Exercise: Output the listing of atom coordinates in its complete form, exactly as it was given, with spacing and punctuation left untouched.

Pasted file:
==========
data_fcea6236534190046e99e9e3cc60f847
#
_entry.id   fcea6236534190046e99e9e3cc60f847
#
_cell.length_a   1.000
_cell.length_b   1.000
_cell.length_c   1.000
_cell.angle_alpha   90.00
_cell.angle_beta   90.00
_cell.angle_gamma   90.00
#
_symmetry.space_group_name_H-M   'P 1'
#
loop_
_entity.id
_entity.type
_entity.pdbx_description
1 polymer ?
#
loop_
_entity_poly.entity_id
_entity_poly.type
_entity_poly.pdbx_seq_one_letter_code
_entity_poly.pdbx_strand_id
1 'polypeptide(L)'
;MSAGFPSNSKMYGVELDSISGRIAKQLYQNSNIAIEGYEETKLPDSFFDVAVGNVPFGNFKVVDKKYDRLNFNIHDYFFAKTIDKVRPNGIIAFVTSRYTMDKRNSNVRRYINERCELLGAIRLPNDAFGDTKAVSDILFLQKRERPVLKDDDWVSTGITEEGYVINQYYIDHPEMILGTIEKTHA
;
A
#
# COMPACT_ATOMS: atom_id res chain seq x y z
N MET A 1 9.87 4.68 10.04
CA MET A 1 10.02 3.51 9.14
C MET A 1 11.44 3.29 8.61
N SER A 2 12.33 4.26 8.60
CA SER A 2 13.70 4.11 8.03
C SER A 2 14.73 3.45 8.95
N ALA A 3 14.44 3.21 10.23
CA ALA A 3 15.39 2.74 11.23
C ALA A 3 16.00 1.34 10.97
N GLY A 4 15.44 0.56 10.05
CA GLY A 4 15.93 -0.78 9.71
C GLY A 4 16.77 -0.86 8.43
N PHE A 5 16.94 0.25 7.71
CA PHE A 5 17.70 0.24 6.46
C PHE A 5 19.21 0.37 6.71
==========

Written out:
data_fcea6236534190046e99e9e3cc60f847
#
_entry.id   fcea6236534190046e99e9e3cc60f847
#
_cell.length_a   1.000
_cell.length_b   1.000
_cell.length_c   1.000
_cell.angle_alpha   90.00
_cell.angle_beta   90.00
_cell.angle_gamma   90.00
#
_symmetry.space_group_name_H-M   'P 1'
#
loop_
_entity.id
_entity.type
_entity.pdbx_description
1 polymer ?
#
loop_
_entity_poly.entity_id
_entity_poly.type
_entity_poly.pdbx_seq_one_letter_code
_entity_poly.pdbx_strand_id
1 'polypeptide(L)'
;MSAGFPSNSKMYGVELDSISGRIAKQLYQNSNIAIEGYEETKLPDSFFDVAVGNVPFGNFKVVDKKYDRLNFNIHDYFFAKTIDKVRPNGIIAFVTSRYTMDKRNSNVRRYINERCELLGAIRLPNDAFGDTKAVSDILFLQKRERPVLKDDDWVSTGITEEGYVINQYYIDHPEMILGTIEKTHA
;
A
#
# COMPACT_ATOMS: atom_id res chain seq x y z
N MET A 1 9.87 4.68 10.04
CA MET A 1 10.02 3.51 9.14
C MET A 1 11.44 3.29 8.61
N SER A 2 12.33 4.26 8.60
CA SER A 2 13.70 4.11 8.03
C SER A 2 14.73 3.45 8.95
N ALA A 3 14.44 3.21 10.23
CA ALA A 3 15.39 2.74 11.23
C ALA A 3 16.00 1.34 10.97
N GLY A 4 15.44 0.56 10.05
CA GLY A 4 15.93 -0.78 9.71
C GLY A 4 16.77 -0.86 8.43
N PHE A 5 16.94 0.25 7.71
CA PHE A 5 17.70 0.24 6.46
C PHE A 5 19.21 0.37 6.71